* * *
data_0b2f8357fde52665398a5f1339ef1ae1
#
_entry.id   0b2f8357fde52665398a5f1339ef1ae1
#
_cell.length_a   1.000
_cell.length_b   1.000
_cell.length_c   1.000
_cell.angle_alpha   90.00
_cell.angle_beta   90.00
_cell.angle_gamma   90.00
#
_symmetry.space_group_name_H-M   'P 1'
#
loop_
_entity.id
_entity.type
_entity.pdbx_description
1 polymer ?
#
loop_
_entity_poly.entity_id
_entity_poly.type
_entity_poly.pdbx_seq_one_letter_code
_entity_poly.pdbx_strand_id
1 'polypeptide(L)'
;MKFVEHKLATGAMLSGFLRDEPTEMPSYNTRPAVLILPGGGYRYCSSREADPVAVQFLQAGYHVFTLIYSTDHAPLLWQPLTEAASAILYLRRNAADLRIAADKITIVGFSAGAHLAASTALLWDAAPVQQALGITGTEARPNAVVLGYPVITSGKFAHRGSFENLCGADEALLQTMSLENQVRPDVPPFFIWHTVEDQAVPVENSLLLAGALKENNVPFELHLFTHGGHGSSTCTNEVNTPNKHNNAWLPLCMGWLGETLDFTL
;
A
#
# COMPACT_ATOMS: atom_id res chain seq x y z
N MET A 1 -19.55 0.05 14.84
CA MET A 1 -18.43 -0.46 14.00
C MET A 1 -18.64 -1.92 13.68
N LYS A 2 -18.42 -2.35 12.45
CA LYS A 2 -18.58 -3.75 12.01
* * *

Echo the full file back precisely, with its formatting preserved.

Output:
data_0b2f8357fde52665398a5f1339ef1ae1
#
_entry.id   0b2f8357fde52665398a5f1339ef1ae1
#
_cell.length_a   1.000
_cell.length_b   1.000
_cell.length_c   1.000
_cell.angle_alpha   90.00
_cell.angle_beta   90.00
_cell.angle_gamma   90.00
#
_symmetry.space_group_name_H-M   'P 1'
#
loop_
_entity.id
_entity.type
_entity.pdbx_description
1 polymer ?
#
loop_
_entity_poly.entity_id
_entity_poly.type
_entity_poly.pdbx_seq_one_letter_code
_entity_poly.pdbx_strand_id
1 'polypeptide(L)'
;MKFVEHKLATGAMLSGFLRDEPTEMPSYNTRPAVLILPGGGYRYCSSREADPVAVQFLQAGYHVFTLIYSTDHAPLLWQPLTEAASAILYLRRNAADLRIAADKITIVGFSAGAHLAASTALLWDAAPVQQALGITGTEARPNAVVLGYPVITSGKFAHRGSFENLCGADEALLQTMSLENQVRPDVPPFFIWHTVEDQAVPVENSLLLAGALKENNVPFELHLFTHGGHGSSTCTNEVNTPNKHNNAWLPLCMGWLGETLDFTL
;
A
#
# COMPACT_ATOMS: atom_id res chain seq x y z
N MET A 1 -19.55 0.05 14.84
CA MET A 1 -18.43 -0.46 14.00
C MET A 1 -18.64 -1.92 13.68
N LYS A 2 -18.42 -2.35 12.45
CA LYS A 2 -18.58 -3.75 12.01